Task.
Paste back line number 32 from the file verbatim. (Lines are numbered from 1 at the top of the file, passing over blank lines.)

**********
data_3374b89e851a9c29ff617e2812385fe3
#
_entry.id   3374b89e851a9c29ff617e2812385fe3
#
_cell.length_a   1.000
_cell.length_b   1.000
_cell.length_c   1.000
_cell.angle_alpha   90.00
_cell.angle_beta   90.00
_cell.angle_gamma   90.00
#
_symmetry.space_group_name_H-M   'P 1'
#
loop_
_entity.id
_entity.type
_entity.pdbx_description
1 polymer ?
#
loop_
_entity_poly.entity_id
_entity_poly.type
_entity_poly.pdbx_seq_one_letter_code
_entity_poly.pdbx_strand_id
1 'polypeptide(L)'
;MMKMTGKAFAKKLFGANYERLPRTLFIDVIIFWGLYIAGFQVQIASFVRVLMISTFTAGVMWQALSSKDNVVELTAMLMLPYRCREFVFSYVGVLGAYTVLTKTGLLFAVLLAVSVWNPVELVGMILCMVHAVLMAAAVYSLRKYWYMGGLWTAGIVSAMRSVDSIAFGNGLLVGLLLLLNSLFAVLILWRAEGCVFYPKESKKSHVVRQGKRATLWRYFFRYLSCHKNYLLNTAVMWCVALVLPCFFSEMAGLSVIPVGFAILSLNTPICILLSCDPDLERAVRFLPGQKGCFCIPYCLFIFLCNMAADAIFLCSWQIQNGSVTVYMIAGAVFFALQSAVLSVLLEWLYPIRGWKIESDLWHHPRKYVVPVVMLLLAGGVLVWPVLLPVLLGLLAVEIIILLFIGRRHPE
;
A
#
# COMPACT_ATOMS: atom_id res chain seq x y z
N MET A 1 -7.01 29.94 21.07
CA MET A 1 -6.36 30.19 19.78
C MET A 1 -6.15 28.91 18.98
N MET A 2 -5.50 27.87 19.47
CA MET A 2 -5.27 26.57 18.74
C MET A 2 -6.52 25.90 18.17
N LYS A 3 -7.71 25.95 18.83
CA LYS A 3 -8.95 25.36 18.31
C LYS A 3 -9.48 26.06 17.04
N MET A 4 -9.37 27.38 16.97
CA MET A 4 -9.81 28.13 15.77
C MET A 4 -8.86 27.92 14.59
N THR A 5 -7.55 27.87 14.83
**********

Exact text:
CA MET A 1 -6.36 30.19 19.78